Health Professionals Invited To Master Life-Saving Skill: Perfect Penmanship

May 06, 2003

Physicians, nurses, and others seeking a cure for careless cursive are invited to attend Rochester’s first handwriting course for medical professionals. The Rochester Health Commission’s community-wide Patient Safety Initiative and the University of Rochester Medical Center will host a continuing medical education seminar, "A Prescription for Handwriting Success," on Thursday, May 15 from 8:30 a.m. until 11:30 a.m. at the Arthur Kornberg Medical Research Building at the Medical Center.

Handwriting professionals who specialize in retraining physicians to improve legibility will lead the course. Inga Dubay and Barbara Getty, co-authors of the Getty-Dubay Italic Handwriting Series, Italic Letters: Calligraphy and Handwriting and Write Now: A Complete Self-teaching Program for Better Handwriting, have provided seminars at some of the nation’s top medical centers.

Dubay and Getty teach a form of writing known as italic, which differs from the looped cursive style many were taught as youngsters. "Using traditional cursive, it’s easy for loops to become entangled and for letters to become confusing – especially if the writer is rushed."

"It’s not that physicians’ handwriting is any worse than the average person’s script," said Getty, a former elementary school teacher. "But in their case, written documentation is absolutely critical. Clarity could make the ultimate difference for patients."

"While it’s been the topic of jokes for years, poor handwriting is one of the most serious patient safety problems," said Raymond J. Mayewski, M.D., chief medical officer at Strong Memorial Hospital and Medical Director for Clinical Services at the Medical Center. "Even in cases where the error is caught, extra phone calls are needed to clarify the doctor’s intent – and that takes time away from other patient care activities."

In its landmark report, To Err is Human, the Institute of Medicine found that errors, including written miscommunication between doctors and other health care providers, might kill up to 98,000 people a year. The problem is so prevalent that the American Medical Association has been active in encouraging doctors to improve their handwriting and add the purpose for ordering the medication to all prescriptions.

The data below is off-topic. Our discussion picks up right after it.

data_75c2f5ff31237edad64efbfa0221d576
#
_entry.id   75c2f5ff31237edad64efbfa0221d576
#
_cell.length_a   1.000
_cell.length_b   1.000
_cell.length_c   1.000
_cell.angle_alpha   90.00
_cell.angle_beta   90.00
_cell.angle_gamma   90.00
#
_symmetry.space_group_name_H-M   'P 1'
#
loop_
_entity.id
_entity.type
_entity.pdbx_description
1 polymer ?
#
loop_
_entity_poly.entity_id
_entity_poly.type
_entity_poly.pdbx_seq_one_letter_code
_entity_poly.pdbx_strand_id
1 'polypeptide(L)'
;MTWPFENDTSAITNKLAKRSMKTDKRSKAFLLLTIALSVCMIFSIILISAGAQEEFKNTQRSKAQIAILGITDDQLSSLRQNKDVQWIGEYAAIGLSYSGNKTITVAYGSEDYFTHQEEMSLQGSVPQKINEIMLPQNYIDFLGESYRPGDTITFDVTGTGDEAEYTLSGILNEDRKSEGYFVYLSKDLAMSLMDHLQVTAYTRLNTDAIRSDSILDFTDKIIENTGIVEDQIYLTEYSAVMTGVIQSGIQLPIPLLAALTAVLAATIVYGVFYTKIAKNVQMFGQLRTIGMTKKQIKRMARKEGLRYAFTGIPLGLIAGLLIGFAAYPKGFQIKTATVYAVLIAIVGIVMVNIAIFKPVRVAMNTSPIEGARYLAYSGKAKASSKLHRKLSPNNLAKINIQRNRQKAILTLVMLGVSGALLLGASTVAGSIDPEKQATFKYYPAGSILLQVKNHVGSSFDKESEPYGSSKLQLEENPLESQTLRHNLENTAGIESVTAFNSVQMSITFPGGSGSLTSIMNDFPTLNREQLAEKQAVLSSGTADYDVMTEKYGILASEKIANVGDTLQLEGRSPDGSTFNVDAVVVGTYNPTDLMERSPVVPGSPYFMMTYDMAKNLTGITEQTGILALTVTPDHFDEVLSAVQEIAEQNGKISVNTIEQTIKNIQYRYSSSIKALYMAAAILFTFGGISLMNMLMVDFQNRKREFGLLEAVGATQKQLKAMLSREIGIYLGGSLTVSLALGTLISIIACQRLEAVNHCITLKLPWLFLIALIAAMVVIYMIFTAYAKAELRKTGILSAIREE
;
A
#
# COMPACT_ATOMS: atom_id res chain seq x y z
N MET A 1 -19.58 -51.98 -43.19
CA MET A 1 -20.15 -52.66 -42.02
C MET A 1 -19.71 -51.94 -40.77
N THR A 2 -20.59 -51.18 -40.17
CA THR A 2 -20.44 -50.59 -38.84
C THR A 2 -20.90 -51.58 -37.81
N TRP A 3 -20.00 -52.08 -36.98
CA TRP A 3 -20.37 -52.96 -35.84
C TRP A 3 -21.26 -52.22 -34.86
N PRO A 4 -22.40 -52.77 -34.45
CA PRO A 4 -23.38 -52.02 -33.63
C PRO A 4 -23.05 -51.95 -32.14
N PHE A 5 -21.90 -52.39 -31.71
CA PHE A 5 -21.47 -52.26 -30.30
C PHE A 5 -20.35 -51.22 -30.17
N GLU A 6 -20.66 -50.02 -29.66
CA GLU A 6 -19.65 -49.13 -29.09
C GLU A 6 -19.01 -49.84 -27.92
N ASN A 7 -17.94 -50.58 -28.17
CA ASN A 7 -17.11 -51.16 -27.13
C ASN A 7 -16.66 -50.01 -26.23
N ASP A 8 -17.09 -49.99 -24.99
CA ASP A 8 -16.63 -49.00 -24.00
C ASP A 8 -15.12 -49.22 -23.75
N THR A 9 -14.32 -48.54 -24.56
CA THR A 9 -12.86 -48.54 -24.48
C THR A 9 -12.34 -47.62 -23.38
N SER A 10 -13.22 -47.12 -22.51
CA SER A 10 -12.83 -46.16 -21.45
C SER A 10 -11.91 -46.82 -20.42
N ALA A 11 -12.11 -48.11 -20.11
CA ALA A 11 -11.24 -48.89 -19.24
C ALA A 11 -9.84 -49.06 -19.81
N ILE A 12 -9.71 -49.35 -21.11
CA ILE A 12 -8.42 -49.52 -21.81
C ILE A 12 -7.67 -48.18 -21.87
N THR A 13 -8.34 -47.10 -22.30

After attending the seminar, participants should be able to:

  • Improve handwriting skills both immediately and over a few weeks’ time.
  • Reduce the number of extra phone calls from health professionals who need clarification of handwriting.
  • Better protect patients from receiving wrong medications or treatments due to poor handwriting.
  • Use improved handwriting for both professional and personal needs.

The Rochester Health Commission, as part of a series of initiatives that sprang from its 2000 Health Care Forum, convened teams of physicians, nurses, pharmacists, health care administrators and consumers from throughout the area to begin studying ways of reducing medical errors and improving patient safety. Given the complexity of the task, the team developed sub-groups charged with studying various aspects of the problem and developing improvements. According to Robert Panzer, M.D., chief quality officer at Strong Memorial Hospital and the Medical Center, and chair of the Commission’s group on patient safety initiatives, teams so far have put in place community-wide standards on the use of blood thinning drugs, have developed a safety tip sheet for consumers, and have developed a medication list form that can be used by both patients and their providers.

The handwriting course is the next step in the community effort to eliminate preventable errors. "Compared to moving health care information completely to computers, it’s a simple step but one that make a huge difference," Panzer said. "There’s no question that legible prescriptions and medical records can make the difference between life and death."

Those interested in registering for the course should contact Judy Hughes at the University of Rochester Medical Center at 275-7712 or by e-mail at judy_hughes@urmc.rochester.edu

For Media Inquiries:
Teri D'Agostino
(585) 275-3676
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